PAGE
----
I moved into my present house in 2000. When construction started, I was still doing some chemical photography, so I put in a darkroom and moved my 1980’s era Cal Stainless sink in. By the time I got settled — oh, that punch list — that phase of my photographic life was waning rapidly. I hardly used my sink.
I’ve been doing studio work in what was once my darkroom, using the sink as a table. Recently, I got a chance to donate the big sink to a good cause: Kim, Zach, and Gina Weston’s Weston Collective, where it will be used by future students of chemical photography. Kim, Zach, and two strong men came by today to perform the sink extraction.
Here’s the story in pictures:
I occasionally miss the smell of fixer.
Maybe someone could come up with an air freshener version.
I sure don’t miss the smell of Cibachrome Blix.
Tony A says
I felt an exciting sense of possibility in just the word “LIGHTroom”. Smartest, most meaning-loaded product name ever.
I don’t miss delaying the start of my printing sessions until everyone else in the household had gone to bed. I do miss the very cinematic experience of seeing the fade-in of a B&W print in the tray though.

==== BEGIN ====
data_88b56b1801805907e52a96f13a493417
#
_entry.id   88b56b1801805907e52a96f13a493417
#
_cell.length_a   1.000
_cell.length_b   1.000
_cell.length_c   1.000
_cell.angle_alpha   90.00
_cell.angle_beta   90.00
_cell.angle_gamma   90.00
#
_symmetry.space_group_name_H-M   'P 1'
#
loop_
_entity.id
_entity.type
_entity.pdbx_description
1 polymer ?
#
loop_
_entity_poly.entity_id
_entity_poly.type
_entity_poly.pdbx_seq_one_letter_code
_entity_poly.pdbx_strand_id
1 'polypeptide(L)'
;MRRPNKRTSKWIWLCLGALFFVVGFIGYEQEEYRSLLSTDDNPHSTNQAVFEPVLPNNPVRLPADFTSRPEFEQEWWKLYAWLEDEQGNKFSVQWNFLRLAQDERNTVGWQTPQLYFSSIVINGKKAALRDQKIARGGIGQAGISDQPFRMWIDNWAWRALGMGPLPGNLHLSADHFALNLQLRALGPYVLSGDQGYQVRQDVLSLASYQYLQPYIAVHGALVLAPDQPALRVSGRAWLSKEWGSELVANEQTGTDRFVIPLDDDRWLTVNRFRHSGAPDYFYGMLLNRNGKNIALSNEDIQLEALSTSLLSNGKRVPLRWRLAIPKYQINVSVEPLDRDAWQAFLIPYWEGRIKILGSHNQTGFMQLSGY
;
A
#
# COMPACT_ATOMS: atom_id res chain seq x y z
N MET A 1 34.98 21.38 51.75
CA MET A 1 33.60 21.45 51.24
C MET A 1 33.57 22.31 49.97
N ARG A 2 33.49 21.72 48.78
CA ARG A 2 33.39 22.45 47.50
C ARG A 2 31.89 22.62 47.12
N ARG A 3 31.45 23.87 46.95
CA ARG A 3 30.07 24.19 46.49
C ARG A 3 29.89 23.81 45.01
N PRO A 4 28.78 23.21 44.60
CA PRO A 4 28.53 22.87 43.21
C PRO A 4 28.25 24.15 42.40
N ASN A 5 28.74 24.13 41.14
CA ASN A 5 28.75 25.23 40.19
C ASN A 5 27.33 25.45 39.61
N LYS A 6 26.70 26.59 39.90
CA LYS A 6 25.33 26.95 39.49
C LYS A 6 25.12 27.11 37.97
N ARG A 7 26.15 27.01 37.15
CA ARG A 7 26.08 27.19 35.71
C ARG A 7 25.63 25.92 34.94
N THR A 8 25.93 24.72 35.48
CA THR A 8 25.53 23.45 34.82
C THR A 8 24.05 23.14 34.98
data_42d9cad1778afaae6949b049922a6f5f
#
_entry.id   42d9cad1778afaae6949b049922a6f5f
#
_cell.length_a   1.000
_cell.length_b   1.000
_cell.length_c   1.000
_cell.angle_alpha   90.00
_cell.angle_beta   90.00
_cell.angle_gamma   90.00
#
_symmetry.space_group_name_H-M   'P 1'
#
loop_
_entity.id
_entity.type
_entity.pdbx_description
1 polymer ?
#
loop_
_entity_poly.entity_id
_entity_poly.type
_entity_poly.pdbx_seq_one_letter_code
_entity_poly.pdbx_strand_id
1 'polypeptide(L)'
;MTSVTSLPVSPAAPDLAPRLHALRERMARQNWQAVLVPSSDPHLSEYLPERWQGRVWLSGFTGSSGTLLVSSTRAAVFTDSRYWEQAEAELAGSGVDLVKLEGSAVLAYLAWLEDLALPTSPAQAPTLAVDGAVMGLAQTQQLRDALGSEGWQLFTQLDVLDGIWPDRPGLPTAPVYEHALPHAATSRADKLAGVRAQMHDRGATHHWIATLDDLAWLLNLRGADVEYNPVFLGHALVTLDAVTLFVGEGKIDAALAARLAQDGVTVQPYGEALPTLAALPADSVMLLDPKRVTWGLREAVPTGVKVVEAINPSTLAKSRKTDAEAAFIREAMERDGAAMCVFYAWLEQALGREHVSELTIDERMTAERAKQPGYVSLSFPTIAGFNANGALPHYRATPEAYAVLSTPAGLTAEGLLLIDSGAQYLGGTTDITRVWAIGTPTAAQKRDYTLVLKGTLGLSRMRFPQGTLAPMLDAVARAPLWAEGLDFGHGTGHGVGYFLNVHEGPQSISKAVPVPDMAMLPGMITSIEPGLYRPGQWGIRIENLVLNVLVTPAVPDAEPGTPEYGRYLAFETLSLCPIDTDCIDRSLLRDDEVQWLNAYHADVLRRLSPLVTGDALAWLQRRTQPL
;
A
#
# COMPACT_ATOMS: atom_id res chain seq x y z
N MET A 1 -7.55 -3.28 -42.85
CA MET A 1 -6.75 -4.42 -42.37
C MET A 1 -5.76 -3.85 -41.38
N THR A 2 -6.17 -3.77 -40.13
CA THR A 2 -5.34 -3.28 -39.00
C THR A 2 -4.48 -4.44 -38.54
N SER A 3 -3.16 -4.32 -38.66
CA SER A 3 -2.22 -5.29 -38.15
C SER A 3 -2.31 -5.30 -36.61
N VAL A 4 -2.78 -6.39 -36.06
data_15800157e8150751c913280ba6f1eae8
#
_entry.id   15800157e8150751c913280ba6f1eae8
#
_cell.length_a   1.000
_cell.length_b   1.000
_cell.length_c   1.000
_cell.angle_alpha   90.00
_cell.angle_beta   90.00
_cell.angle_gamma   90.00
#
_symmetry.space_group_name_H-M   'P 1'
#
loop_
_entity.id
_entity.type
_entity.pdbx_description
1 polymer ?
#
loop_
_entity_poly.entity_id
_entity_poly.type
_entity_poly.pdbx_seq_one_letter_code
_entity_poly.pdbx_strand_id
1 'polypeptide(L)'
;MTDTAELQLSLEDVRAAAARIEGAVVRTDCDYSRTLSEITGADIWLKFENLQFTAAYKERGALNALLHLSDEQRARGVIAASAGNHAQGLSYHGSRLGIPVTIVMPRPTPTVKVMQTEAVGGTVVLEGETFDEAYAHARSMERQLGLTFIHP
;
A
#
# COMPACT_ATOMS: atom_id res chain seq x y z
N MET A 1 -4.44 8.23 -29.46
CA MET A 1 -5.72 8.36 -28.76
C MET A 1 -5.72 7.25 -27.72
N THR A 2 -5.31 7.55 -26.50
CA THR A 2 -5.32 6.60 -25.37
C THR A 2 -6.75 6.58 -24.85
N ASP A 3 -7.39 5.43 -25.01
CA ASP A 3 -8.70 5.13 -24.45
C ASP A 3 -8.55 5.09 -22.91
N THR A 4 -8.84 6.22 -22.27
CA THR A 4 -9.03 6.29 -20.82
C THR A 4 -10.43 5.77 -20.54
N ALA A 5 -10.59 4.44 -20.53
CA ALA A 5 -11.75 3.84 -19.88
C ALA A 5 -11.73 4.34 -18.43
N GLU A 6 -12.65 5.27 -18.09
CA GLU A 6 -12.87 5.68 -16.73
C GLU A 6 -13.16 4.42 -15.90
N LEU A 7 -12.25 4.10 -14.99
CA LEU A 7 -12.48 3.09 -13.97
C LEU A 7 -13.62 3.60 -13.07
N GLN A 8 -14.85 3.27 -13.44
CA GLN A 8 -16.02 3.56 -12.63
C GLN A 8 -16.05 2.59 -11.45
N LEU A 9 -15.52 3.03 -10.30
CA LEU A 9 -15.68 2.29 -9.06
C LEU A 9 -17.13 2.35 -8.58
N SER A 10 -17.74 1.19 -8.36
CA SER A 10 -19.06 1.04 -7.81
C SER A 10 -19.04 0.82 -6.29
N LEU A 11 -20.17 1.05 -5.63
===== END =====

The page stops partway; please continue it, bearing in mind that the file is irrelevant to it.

About a decade ago I was thrilled to discover that the local university actually wanted my enlarger, color analyzer, mechanized print processor, etc. etc. etc., and would put it to good use. But I wouldn’t be surprised if they’ve gotten rid of it all since then. Part of me doesn’t want to find out.
Bruce Oudekerk says
I retired from teaching in 2001 and donated my beautiful old Omega D2 (et al.) to the school’s darkroom. I found it a bittersweet experience and, given the proliferation of digital photography, I suspect the entirety of that wet lab equipment now resides in the local landfill. Like Tony, I really don’t want to know. Your darkroom sink has avoided that ignominious death and that makes me smile.